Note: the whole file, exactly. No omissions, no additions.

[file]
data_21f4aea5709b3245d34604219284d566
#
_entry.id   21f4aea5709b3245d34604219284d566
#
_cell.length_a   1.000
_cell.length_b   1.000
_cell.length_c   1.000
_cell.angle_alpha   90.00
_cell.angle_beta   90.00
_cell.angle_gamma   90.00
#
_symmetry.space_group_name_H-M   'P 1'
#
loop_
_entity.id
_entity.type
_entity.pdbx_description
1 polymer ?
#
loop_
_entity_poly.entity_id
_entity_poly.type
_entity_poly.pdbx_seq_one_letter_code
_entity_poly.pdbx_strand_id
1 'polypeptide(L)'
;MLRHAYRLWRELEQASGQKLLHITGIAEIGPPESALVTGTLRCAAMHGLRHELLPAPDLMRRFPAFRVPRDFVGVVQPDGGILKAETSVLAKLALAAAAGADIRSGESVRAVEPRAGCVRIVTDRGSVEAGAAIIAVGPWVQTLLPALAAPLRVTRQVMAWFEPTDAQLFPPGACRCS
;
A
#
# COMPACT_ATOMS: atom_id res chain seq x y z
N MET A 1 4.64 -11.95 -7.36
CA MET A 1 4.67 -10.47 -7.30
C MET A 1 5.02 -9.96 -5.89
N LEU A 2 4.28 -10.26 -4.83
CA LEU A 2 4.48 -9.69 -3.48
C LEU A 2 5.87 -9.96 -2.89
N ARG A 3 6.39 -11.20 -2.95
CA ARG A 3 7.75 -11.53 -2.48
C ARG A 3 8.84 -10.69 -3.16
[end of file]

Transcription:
data_21f4aea5709b3245d34604219284d566
#
_entry.id   21f4aea5709b3245d34604219284d566
#
_cell.length_a   1.000
_cell.length_b   1.000
_cell.length_c   1.000
_cell.angle_alpha   90.00
_cell.angle_beta   90.00
_cell.angle_gamma   90.00
#
_symmetry.space_group_name_H-M   'P 1'
#
loop_
_entity.id
_entity.type
_entity.pdbx_description
1 polymer ?
#
loop_
_entity_poly.entity_id
_entity_poly.type
_entity_poly.pdbx_seq_one_letter_code
_entity_poly.pdbx_strand_id
1 'polypeptide(L)'
;MLRHAYRLWRELEQASGQKLLHITGIAEIGPPESALVTGTLRCAAMHGLRHELLPAPDLMRRFPAFRVPRDFVGVVQPDGGILKAETSVLAKLALAAAAGADIRSGESVRAVEPRAGCVRIVTDRGSVEAGAAIIAVGPWVQTLLPALAAPLRVTRQVMAWFEPTDAQLFPPGACRCS
;
A
#
# COMPACT_ATOMS: atom_id res chain seq x y z
N MET A 1 4.64 -11.95 -7.36
CA MET A 1 4.67 -10.47 -7.30
C MET A 1 5.02 -9.96 -5.89
N LEU A 2 4.28 -10.26 -4.83
CA LEU A 2 4.48 -9.69 -3.48
C LEU A 2 5.87 -9.96 -2.89
N ARG A 3 6.39 -11.20 -2.95
CA ARG A 3 7.75 -11.53 -2.48
C ARG A 3 8.84 -10.69 -3.16